public function onGetControllerPromotionFrontend()
    {
        return __DIR__ . '/../Controllers/Frontend/MyPlugin.php';

    }

    public function getApiControllerPromotion(\Enlight_Event_EventArgs $args)
    {
        return __DIR__ . '/../Controllers/Api/Promotion.php';
    }
}

getSubscribedEvents will return an array that maps event names to callback methods within the subscriber. It is basically the same mechanism that is used in the Bootstrap.php, but it replaces subscribeEvent calls with subscriber classes.

This has two main benefits:

  • Event callbacks can be sorted by domain / topic: There could be subscribers for controller path registration, for checkout extension, for extension of the article backend module, etc. Thus subscribers will increase readability and maintainability of plugins.
  • As subscribers are registered during runtime, there is no need to reinstall the plugin after new events or subscribers have been added to the plugin. This makes development easier and faster.

By the way: not only events can be handled in this way: hooks can also be registered using subscribers. In order to get started with subscribers, you can make use of the Shopware plugin code generator.

Finding events

By the nature of events, you will always need to know the context in order to work with them properly. For that reason, there is no generalized overview of all events. Instead of that, we suggest to step into the code, you want to extend.

Finding application events

Application events are those events, that are explicitly emitted for a certain purpose, e.g. "stop you from buying this" or "modify basket item price". Let's imagine, you want to stop a user from adding a certain item to the cart. The easiest approach is to have a look which controller is responsible for the behavior you want to influence - in our case "adding items to the cart". So in this example an item is added to the cart with an opened developer toolbar:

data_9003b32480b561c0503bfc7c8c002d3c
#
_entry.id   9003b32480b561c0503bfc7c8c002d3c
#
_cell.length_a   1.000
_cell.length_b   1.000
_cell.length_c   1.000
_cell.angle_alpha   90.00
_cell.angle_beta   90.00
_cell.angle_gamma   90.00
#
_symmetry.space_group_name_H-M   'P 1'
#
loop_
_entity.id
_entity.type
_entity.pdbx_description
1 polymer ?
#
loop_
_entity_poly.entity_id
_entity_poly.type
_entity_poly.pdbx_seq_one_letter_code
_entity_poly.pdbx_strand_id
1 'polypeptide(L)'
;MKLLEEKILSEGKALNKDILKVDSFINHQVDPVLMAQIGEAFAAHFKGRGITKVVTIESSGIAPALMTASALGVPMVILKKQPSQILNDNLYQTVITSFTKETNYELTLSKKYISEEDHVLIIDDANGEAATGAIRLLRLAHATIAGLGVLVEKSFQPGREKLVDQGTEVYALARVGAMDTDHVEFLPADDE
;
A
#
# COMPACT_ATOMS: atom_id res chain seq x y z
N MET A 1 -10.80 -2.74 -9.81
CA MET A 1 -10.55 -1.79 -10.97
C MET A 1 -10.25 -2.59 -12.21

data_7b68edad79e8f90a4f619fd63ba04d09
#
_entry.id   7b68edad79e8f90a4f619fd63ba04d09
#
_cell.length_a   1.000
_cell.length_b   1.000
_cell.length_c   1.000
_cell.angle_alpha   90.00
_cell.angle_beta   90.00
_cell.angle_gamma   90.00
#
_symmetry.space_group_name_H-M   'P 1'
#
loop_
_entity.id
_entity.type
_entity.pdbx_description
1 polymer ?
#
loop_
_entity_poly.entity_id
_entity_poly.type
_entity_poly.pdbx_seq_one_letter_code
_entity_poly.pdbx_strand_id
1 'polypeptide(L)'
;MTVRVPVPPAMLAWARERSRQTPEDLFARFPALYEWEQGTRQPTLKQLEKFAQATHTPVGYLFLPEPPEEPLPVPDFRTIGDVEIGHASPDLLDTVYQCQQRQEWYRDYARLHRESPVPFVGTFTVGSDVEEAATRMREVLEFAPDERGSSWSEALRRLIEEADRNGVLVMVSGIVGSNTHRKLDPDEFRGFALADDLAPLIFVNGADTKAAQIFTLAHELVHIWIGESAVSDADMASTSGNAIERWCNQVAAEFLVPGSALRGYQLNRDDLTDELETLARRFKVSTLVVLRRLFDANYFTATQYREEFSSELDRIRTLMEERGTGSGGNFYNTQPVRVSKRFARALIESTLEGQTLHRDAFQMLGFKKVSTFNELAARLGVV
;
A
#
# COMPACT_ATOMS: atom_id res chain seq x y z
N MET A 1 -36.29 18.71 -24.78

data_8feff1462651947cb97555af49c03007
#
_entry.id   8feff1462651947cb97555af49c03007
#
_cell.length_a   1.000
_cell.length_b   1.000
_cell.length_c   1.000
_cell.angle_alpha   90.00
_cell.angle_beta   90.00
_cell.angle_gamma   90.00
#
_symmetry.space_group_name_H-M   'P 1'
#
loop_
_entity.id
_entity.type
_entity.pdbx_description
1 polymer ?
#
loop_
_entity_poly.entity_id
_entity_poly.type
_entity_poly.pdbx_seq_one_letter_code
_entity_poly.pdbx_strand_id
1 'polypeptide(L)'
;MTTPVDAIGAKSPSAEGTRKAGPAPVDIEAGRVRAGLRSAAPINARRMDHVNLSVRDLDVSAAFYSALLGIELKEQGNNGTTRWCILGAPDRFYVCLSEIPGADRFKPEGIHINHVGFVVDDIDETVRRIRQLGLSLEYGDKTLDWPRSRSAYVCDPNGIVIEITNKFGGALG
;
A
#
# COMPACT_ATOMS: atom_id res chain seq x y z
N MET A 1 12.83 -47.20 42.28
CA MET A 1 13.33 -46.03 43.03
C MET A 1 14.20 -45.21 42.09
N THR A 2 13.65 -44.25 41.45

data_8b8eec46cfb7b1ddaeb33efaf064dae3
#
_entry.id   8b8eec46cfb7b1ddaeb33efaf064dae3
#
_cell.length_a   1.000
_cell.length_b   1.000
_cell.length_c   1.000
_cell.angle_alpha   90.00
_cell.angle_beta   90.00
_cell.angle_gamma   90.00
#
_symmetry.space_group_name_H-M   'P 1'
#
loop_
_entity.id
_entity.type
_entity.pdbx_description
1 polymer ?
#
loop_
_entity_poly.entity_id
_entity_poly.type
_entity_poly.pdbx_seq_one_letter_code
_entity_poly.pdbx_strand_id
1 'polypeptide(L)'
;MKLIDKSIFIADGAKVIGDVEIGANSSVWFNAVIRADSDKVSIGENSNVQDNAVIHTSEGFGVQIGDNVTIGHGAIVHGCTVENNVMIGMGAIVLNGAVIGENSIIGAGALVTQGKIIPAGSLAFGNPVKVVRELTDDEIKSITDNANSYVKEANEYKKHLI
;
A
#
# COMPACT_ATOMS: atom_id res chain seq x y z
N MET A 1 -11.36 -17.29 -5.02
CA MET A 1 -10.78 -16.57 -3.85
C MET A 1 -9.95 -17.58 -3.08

inspecting

Here you can see, that the "ajaxAddArticle" method of the "checkout" controller is called. That method will then call \sBasket::sAddArticle which takes care of the rest. Looking at that method, the following event is emitted:

$this->eventManager->notifyUntil(
    'Shopware_Modules_Basket_AddArticle_Start',
    array(
        'subject' => $this,
        'id' => $id,
        "quantity" => $quantity
    )
)

That event will finally allow us to reject certain products from being added to the basket. Stepping through the code this way is usually a good and fast way to find appropriate events.

Finding global events

Global events are events that are emitted by our framework automatically. They are available in any request and useful, if you cannot find a more specific application event. In order to understand the control flow, consider this diagram:

flow

Generally speaking Shopware is about converting user requests into shop responses (green). In order to do so, the so called "front controller" (red) will handle requests and subrequests, until there is nothing more to handle. The front controller will call the dispatcher (red) which will figure out, which controller is responsible for the current request. Finally a controller (blue) will be called which might a) return a response directly b) render a template / view or c) trigger another subrequest by forwarding to another controller.

In regards to events, this can be told apart in these steps:

  • Routing: The process of figuring out, which shop resource was requested
  • Dispatching: The process of handling the request
  • Controller dispatching: Letting an actual controller handle the request

All these steps come with different events:

Routing: